Kentucky makes the headlines for two reasons, the Kentucky Derby and the Kentucky Speedway. Other than that, Kentucky tends to themselves, so I was interested in seeing where Kentucky went with their Delta-8 THC laws. I had a guest from Kentucky who told me that they weren’t too fond of it at that time, but there was a lot of confusion with the legality. It sounded like the county was having an issue with it—which is typical; Forsyth County in Georgia quickly removed delta-8 products. But they’ve made headway with medical marijuana here now. What about Delta-8 THC? It’s essential to understand that Kentucky is a big deal in the white house, making them a big deal regarding the Farm Bill. Yes, Delta-THC is federally legal and state-wide in Kentucky.
Kentucky is home to the former Republican Senator, now a congressman and former majority leader, Mitch McConnell’s home state. Along with Rand Paul, McConnell had an integral role in the Farm Bill dating back to 2011. However, it was Senator Rand Paul who brought concerns to the forefront. The state front bill came into legislation in 2013 with the Kentucky House Bill 236. The guidelines were agriculture set into motion for the Kentucky Department of Agriculture and the handling of the cultivation. This is where the idea of the legal limit of 0.3% Delta-9 THC originated. With every first round of bills comes the heavy-handed editing process. We are looking at seven years, four bills. The rest of the subsequent major bills include several revisions of the Kentucky Senate Bill 50, Kentucky Senate Bill 218, Kentucky House Bill 333, and Kentucky House Bill 236. These compiled bills were answered on the federal level with the 2014 Farm Act. It was this bill that became the model for the Kentucky Department of Agriculture.
So, it’s difficult to know their motive; we tend to configure politicians in a way that favors our bias—but they’ve been adamant about making America a leader in the hemp world. Either way, this state is why Delta-8 THC was removed as a Schedule I drug. After its removal, there weren’t possession limitations for Delta-8 THC. After the Farm Bill of 2018, the majority approved moving across state boundaries. And now, here we are. So how do those that created this industry feel about it? Mitch McConnell directed the “DEA to figure out how to distinguish hemp from marijuana.” He has done his best to protect hemp farming, even directing the FDA to figure out how companies can openly market CBD products.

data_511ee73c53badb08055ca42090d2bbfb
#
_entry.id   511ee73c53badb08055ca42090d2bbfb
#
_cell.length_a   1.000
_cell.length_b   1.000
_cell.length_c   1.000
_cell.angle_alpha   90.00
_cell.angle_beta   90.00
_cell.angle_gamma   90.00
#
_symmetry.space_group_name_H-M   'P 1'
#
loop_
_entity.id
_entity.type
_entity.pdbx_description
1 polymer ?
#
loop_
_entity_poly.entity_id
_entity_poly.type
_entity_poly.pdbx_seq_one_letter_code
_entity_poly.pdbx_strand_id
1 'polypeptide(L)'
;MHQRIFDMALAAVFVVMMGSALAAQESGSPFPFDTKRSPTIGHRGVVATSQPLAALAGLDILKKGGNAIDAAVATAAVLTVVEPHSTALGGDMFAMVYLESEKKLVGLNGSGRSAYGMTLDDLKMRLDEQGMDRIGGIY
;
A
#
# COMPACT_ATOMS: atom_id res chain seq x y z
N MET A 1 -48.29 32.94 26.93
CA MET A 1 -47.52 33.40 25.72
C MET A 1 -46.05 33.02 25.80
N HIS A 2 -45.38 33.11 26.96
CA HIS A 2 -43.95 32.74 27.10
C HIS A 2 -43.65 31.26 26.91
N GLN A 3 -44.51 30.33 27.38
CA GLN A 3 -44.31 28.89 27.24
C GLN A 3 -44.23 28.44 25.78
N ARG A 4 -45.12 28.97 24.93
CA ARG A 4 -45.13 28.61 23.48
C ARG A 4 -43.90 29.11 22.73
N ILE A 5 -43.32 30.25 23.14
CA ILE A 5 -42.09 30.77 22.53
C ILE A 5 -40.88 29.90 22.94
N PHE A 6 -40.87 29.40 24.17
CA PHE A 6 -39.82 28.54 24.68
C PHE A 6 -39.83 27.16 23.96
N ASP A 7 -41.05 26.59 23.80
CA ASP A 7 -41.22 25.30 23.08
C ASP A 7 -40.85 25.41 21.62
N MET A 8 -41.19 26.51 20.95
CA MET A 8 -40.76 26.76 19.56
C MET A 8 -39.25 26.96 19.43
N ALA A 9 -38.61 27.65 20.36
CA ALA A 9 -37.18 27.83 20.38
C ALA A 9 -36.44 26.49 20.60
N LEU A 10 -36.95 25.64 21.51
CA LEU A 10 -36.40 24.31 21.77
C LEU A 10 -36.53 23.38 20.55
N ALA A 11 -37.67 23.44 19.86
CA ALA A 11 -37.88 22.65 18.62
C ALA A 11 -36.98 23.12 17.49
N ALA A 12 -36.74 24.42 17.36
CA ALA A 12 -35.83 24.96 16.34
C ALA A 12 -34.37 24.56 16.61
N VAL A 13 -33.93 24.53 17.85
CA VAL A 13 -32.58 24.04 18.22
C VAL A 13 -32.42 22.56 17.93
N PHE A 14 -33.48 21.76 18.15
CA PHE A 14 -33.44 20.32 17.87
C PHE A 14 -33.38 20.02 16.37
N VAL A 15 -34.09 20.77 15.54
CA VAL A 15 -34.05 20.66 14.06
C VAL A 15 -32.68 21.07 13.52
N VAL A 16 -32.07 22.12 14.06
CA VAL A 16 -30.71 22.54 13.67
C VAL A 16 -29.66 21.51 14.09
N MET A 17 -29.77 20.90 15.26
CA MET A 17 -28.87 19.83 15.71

Delta-8 THC is legal, both federally and state in Kentucky because their politicians are the ones who shaped the bill. But the regular stance is still there; it has to be hemp-derived, with the delta-9 THC being the legal limit of 0.3%. We can indeed thank them for providing us with industry, and Kentuckians thanked them by re-electing them. But it’s important to remember that they’re against any marijuana right now. But in November, Kentuckians were head over heels about the future of decriminalizing for those “21 and older to possess, use, buy and sell up to an ounce of cannabis without criminal penalty.” Dreams do come true.